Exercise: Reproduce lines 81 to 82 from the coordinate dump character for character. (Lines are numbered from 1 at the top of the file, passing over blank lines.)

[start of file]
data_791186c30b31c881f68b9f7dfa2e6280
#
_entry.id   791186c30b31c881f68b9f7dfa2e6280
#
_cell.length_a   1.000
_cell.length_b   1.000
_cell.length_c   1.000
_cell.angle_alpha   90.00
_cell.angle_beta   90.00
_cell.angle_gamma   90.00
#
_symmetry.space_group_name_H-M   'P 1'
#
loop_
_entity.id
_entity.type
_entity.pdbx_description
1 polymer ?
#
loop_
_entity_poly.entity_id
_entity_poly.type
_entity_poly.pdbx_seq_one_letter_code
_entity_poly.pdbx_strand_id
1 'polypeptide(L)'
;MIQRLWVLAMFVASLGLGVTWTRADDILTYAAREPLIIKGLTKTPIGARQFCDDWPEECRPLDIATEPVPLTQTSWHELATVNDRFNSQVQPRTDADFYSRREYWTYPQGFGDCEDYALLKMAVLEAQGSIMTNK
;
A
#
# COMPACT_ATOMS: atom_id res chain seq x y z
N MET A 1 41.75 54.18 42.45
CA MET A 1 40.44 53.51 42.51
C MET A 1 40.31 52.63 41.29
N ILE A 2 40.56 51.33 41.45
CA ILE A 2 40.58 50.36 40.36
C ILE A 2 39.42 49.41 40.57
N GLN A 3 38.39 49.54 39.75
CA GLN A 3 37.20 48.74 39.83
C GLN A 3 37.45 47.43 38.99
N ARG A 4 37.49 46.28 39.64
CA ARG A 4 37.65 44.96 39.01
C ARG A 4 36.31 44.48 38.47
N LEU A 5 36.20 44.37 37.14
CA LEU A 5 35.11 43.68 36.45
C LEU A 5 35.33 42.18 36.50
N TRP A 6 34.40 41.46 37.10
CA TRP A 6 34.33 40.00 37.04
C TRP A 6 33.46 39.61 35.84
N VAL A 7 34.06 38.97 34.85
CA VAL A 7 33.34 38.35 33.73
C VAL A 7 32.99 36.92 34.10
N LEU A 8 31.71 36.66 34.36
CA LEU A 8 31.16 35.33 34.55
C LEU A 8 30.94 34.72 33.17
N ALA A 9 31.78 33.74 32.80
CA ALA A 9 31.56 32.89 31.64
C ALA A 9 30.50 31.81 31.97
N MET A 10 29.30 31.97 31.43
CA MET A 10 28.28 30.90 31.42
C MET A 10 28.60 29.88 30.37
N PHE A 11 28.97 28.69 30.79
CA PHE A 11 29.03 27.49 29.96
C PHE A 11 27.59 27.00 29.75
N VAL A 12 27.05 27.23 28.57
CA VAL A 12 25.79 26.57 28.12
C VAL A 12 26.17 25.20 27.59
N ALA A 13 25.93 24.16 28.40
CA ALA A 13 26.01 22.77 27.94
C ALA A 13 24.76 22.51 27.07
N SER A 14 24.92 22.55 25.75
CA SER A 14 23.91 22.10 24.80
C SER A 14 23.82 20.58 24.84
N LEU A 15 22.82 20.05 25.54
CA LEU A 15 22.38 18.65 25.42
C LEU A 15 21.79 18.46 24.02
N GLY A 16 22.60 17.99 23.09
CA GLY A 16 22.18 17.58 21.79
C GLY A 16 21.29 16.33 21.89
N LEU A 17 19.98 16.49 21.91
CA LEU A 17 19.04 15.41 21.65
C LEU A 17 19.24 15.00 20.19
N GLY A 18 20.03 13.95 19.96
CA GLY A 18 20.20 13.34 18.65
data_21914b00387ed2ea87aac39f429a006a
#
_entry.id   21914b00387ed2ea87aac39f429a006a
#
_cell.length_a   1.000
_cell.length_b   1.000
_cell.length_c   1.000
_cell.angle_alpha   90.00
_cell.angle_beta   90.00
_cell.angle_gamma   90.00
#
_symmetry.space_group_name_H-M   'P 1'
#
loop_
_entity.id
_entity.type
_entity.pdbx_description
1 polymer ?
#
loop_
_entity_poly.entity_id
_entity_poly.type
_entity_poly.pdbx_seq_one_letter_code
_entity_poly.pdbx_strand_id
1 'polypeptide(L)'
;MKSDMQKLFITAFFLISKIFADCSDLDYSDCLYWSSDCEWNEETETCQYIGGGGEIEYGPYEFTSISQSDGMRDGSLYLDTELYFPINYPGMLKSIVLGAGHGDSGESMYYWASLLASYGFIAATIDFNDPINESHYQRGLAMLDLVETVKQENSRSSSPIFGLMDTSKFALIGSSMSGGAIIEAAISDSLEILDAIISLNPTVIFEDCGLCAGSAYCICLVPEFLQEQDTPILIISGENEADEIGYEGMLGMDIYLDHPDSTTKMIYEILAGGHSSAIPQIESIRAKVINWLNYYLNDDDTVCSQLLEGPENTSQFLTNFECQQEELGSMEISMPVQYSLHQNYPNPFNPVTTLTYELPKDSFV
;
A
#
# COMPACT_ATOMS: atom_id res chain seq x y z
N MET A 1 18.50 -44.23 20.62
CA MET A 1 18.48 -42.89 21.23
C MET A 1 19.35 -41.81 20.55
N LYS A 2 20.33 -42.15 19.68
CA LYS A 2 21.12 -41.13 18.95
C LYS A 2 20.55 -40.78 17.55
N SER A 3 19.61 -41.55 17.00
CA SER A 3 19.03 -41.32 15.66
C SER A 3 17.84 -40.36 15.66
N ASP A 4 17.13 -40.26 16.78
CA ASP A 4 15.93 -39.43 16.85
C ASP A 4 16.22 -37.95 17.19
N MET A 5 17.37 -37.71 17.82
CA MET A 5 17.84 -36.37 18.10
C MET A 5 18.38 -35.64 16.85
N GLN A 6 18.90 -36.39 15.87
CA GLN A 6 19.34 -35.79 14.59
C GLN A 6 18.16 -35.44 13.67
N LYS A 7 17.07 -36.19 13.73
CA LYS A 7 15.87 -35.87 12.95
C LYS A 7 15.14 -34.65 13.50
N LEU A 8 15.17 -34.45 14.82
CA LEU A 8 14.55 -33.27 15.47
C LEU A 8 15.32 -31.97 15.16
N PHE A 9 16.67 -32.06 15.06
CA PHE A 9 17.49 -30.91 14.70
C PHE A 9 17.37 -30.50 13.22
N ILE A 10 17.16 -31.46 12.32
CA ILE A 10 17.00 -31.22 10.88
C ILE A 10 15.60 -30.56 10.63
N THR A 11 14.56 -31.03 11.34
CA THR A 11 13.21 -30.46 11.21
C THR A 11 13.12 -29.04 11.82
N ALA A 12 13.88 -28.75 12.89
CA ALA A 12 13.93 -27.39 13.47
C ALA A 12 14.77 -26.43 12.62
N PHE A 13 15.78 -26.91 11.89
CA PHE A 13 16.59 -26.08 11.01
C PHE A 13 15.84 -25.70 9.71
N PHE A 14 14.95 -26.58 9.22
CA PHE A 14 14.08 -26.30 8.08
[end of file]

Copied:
C LEU A 17 19.24 15.00 20.19
N GLY A 18 20.03 13.95 19.96